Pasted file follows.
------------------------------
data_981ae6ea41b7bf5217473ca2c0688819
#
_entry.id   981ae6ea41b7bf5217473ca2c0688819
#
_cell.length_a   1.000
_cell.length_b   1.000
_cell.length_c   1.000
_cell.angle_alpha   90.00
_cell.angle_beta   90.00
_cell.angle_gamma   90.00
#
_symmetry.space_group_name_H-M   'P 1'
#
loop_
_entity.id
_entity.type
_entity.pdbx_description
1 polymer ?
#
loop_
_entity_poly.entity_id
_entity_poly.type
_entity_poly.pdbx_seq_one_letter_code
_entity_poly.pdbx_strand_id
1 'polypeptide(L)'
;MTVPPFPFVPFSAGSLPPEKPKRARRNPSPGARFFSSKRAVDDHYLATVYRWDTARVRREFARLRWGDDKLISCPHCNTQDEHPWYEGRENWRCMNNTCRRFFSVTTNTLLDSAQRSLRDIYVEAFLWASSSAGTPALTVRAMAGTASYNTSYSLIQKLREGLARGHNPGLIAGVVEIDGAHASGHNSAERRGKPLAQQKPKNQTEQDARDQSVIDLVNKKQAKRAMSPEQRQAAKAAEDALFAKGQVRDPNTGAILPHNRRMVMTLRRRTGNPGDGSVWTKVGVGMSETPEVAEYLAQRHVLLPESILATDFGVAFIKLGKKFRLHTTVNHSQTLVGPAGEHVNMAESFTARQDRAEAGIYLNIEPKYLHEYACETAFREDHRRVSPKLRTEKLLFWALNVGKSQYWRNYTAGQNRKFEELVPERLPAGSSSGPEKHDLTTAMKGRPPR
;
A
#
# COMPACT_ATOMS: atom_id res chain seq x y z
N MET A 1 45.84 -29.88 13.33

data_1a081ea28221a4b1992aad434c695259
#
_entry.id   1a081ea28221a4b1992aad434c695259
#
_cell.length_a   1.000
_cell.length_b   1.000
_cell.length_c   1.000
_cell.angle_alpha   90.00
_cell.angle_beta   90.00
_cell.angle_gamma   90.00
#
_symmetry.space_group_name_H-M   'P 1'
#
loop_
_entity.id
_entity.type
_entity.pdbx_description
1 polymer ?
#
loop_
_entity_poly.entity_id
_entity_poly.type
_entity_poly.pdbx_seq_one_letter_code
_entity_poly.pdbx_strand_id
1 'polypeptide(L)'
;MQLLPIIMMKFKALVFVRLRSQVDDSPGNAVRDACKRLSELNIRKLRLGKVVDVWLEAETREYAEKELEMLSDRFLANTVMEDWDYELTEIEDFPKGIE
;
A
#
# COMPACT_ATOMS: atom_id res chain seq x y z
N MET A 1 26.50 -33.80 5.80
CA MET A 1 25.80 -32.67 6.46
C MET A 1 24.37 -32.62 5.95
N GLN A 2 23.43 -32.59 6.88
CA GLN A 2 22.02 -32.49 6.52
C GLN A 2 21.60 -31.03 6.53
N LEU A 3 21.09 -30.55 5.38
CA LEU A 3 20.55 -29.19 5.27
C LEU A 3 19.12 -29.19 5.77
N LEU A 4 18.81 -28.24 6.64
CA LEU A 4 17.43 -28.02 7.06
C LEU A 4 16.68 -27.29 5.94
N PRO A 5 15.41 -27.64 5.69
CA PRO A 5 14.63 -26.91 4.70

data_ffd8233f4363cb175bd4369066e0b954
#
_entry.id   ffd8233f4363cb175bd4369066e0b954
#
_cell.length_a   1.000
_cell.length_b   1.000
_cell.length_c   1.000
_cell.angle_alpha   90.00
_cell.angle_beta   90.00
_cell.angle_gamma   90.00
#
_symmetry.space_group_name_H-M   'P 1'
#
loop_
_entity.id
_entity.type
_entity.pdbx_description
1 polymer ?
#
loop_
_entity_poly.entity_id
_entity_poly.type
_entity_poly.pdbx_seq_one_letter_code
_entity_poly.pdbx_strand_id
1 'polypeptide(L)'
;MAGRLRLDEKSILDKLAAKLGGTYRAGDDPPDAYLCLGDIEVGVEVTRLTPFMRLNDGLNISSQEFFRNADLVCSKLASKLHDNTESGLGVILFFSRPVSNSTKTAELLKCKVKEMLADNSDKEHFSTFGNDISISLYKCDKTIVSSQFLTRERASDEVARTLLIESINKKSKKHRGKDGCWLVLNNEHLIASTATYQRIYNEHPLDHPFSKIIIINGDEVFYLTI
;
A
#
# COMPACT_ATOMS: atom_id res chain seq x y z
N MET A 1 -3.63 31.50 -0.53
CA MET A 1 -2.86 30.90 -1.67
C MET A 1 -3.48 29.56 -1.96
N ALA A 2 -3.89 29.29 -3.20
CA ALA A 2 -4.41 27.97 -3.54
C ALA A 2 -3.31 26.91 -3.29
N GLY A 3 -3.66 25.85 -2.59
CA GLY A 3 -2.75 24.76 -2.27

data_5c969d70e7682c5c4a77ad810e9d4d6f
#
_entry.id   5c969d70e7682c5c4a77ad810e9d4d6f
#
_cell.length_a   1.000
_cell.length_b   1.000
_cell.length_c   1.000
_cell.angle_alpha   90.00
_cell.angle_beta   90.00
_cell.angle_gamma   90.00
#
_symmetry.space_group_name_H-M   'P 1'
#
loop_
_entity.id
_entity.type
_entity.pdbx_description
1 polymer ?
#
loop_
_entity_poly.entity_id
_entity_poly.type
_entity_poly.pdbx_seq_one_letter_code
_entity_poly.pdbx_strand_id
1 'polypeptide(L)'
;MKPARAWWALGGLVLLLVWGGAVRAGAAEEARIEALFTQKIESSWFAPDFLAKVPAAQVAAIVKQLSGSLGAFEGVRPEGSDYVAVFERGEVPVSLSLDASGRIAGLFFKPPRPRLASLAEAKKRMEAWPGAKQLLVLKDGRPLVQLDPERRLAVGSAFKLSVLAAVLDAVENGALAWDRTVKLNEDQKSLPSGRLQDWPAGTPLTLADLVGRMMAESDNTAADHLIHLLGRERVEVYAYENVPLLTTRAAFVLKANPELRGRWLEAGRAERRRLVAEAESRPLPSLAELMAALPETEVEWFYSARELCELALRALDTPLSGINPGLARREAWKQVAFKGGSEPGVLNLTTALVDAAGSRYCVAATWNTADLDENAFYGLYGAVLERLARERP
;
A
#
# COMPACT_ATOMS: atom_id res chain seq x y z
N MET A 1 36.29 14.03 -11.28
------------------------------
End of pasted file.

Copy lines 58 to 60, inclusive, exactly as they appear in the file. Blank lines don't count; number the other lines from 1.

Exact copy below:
;
A
#